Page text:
I discovered this heartbreakingly lovely duo at The Basement Discs in Melbourne last week. You can check out more of their tracks on myspace: Fireside Bellows. (And kudos to the outstanding photography in this video!)
One of my favorite Simon & Garfunkel ballads. And what a fantastic video.
“Tomorrow is a Long Time” by Bob Dylan, from the Witmark Demos
It’s a grey, chilly morning in Dallas. Tea for the Tillerman is the perfect accompaniment to my morning coffee.
Cat Stevens | Miles From Nowhere
I have only recently discovered Bonnie Prince Billy and I am curiously fascinated and absorbed by this man and his music. Here’s his song, I See A Darkness, from the same titled 1999 album which has been rereleased on his recent EP: Now Here’s My Plan. Can’t. Stop. Watching.
The Nan Vernon version of Moon River made me think of another lovely ode to the moon… Elvis Presley’s rendition of Blue Moon. Haunting and enchanting. It has the same galloping drums bringing up the tail.
I really can’t get enough of Dr. Dog lately. It’s the perfect windows down, drivin in the summertime blend of tunes that makes you want to keep on heading south toward Mexico. The video was shot by Delo Creative, an innovative group of deviants out of Oklahoma City - check out their other stuff when you have a moment!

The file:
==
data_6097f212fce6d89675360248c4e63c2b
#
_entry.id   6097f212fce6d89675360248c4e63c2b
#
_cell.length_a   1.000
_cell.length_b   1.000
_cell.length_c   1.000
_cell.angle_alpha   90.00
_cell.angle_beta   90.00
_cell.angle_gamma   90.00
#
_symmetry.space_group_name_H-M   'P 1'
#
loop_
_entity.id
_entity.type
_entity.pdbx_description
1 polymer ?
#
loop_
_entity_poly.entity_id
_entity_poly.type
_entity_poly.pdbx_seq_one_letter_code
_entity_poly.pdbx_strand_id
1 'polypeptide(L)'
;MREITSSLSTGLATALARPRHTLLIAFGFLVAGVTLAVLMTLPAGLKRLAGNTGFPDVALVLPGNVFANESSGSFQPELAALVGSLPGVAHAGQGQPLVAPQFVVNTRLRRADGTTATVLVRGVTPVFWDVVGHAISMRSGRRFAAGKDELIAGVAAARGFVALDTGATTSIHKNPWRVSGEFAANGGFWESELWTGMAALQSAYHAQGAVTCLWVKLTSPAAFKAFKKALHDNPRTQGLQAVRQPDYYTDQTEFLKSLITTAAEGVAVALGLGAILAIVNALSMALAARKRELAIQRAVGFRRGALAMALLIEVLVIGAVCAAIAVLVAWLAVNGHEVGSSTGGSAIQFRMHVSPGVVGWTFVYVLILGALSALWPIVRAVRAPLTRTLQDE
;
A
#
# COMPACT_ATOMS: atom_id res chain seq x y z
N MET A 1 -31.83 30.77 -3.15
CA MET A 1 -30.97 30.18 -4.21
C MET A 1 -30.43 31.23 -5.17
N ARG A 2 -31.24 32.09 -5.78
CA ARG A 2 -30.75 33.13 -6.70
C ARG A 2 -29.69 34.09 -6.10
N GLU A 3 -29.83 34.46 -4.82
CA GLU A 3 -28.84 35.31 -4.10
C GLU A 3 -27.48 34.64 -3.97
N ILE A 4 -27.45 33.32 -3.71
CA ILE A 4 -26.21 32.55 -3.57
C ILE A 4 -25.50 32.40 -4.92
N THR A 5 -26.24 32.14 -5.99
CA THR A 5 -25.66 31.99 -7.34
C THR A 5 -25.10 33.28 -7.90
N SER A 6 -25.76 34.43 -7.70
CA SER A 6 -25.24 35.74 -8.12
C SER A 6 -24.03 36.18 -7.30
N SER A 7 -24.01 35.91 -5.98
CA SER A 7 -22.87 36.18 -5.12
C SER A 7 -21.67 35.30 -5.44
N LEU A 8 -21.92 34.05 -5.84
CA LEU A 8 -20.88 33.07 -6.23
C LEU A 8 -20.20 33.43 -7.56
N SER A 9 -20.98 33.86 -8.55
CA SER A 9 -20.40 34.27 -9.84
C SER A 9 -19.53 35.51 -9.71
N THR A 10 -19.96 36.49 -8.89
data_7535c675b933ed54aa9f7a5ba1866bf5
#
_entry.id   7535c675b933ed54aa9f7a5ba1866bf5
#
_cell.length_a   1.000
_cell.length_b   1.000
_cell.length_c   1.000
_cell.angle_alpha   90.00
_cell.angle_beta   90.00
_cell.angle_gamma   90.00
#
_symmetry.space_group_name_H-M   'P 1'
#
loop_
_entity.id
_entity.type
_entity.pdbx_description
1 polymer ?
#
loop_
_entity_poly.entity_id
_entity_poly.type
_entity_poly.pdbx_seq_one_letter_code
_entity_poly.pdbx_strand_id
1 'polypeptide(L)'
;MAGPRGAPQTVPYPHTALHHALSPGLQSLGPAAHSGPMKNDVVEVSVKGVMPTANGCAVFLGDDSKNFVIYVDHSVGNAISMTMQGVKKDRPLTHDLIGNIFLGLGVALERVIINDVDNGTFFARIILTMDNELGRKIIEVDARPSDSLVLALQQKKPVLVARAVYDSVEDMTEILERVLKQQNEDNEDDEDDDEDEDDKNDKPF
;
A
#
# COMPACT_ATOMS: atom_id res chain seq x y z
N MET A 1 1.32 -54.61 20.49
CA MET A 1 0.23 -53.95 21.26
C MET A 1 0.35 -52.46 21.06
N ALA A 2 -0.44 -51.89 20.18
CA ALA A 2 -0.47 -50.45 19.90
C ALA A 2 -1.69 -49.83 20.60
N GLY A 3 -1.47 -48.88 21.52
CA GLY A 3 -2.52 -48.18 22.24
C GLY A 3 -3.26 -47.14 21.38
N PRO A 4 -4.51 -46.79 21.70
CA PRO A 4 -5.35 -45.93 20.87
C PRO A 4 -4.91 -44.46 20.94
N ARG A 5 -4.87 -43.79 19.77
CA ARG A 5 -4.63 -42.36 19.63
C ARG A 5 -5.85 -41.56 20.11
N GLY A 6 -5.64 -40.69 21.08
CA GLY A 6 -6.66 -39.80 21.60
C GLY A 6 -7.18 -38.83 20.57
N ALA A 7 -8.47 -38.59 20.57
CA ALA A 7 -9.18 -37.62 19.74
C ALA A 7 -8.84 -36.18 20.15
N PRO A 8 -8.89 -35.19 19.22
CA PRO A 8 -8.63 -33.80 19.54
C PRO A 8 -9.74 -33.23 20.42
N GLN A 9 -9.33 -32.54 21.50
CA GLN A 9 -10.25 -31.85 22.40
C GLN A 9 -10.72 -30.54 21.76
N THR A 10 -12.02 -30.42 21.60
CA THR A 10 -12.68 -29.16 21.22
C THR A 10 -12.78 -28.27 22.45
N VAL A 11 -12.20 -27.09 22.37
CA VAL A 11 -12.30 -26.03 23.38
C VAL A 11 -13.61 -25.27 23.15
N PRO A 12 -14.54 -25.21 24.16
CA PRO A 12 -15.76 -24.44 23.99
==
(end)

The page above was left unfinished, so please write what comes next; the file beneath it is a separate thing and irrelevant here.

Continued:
While not my favorite song on this album, The People’s Key (listen to entire album on youtube), in my humble opinion, is one of the best albums of 2011. And this song in particular happens to be about (as the title states) Haile Selassie - which I find to be obviously appropriate to my blog posts on Ethiopia.
I think Conor Oberst is one of the most prolific writers of modern music. He is truly a troubadour and a poet in his own right. My favorite song from The People’s Key? Jejune Stars. Two other brilliant albums from Bright Eyes that I would recommend: Lifted Or The Story Is In The Soil, Keep Your Ear To The Ground and I’m Wide Awake It’s Morning.
In the 1960’s, Kenya found a new musical influence in rumba, sukuma & kwela. The most popular? The Equator Sound Band. Have a listen… no doubt you will be nodding your head in time and maybe doing a little seat dance like I am.
Fundi Konde singing Ajali Haikingiki.
From Enchanted Landscapes:
Fundi Konde was one of the early stars of East African music during the post-war, pre-independence era when Kenyan musicians were heard throughout Africa on radio and on readily-available 78rpm discs. In the 1950s Nairobi became a regional centre for the burgeoning music business and Konde began a career as a troubadour, composer and music all-rounder which lasted for more than 50 years.
This has nothing to do with my current postings on Kenya, but was recently listening to Ventriloquizzing bu Fujiya & Miyagi and decided to have a peek at their videos. Check out this cool dice montage!